• The message here remains that through an effective implementation of The Challenge, bombs and other horrible instruments of destruction, like automatic weapons, will in fact become unnecessary. Pointless souvenirs of a bygone age of fear. And at that point, and as we see them disappear, we will be able to joyfully lift a thumb and shout: "the Bombs (have gone) Away! " That message doesn't require more explanation.
  • This one does : The idea of Targets for The Challenge, does arise in the same language of war. The selected Targets at are targetted for only good intentions and right perception. Not with 500 pounders. The energies we seek to deliver are those of Peace and Compassion.
  • Yet, this non-violent methodology may benefit from certain lessons or practices developed by, contained in and practiced by that non-Peaceful methodology:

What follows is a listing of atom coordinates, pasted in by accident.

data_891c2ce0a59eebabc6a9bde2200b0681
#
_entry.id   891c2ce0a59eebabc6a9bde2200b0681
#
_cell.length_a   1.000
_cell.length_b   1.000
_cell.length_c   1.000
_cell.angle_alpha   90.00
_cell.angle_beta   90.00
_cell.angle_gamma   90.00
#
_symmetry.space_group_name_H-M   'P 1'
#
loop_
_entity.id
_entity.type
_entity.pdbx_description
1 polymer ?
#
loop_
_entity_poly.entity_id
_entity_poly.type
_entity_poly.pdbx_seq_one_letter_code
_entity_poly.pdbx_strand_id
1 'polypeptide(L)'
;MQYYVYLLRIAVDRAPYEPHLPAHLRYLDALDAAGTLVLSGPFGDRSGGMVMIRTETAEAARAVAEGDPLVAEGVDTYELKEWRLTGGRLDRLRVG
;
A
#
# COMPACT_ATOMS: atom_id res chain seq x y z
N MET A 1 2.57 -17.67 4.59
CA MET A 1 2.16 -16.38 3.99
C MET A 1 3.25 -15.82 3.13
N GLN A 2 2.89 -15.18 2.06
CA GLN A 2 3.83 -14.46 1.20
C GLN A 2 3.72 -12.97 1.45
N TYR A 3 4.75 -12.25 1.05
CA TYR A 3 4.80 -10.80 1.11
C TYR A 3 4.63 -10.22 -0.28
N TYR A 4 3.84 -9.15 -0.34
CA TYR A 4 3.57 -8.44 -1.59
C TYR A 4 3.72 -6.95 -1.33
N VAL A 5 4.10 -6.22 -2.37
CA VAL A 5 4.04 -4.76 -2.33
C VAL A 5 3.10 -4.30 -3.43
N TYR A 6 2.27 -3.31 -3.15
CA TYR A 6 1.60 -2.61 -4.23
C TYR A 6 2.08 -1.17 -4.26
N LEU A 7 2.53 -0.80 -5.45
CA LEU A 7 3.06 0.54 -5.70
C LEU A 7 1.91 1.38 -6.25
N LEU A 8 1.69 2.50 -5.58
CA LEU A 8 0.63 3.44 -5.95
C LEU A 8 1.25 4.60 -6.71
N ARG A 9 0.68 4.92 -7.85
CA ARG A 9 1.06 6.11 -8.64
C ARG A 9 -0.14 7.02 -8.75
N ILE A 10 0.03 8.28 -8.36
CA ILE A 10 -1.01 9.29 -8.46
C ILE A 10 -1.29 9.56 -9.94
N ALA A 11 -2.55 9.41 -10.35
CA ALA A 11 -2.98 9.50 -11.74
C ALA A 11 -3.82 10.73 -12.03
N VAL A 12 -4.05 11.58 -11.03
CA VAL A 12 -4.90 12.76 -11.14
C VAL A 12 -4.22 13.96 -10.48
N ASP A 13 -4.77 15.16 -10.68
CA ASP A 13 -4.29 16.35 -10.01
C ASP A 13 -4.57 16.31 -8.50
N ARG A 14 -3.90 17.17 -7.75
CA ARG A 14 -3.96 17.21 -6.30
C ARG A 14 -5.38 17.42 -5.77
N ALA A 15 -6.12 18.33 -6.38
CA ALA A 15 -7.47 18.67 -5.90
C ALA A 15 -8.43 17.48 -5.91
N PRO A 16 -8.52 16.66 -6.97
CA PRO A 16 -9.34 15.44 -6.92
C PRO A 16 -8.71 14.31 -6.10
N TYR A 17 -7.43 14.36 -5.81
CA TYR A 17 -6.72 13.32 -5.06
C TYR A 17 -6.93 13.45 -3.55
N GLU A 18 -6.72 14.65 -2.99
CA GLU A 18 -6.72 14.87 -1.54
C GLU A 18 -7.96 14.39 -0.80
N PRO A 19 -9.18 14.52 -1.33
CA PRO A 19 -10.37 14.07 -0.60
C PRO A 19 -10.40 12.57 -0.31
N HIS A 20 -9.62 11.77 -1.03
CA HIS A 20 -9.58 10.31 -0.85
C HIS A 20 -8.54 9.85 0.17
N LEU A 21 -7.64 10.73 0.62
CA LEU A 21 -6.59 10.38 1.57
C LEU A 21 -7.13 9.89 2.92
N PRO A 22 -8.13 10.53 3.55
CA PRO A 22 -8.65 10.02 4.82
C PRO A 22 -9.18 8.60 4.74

1. While confident of the effectiveness of even a single, small, whispered intention of Compassion ..., is a mass effect more effective? Rudely put: "Let's Peace and Compassion them to Smittereens!" Can that be more effective? If one Butterfly beating its wings, has a quantum effect on waves on the other side of our world, how about 10,000 Butterflies?" How about 10,000 visionnairies, practicing SendThemPeace and The Challenge at the same time? For 20 minutes each day. Day after day. More effective than a solitary monastic intent on the same Target?  We'll see. This "mass effect" is what was referred to in the introductory article on the Home Page. ["So How Can Compassion Win? Only Through A Mass Effect."] Perhaps this reveals an impatience that is more akin to what motivates wars than Peace mouvements. Perhaps this is "wrong perception" once again, because human thinking is simply prone to that: like comparing payloads of the B-17G and B-52. Then again: perhaps not. Those bounded by Body+Thought materialism may reply: "Send them 10,000 real troops or 10,000 real bombs in real ships and real flying fortresses, and just get this over with." Those who courageously add back Spirit to the composition of humanity [Body+Thought+Spirit], might be our candidates for flying with and The Challenge. We certainly think so. Up to us all to identify these truly courageous souls.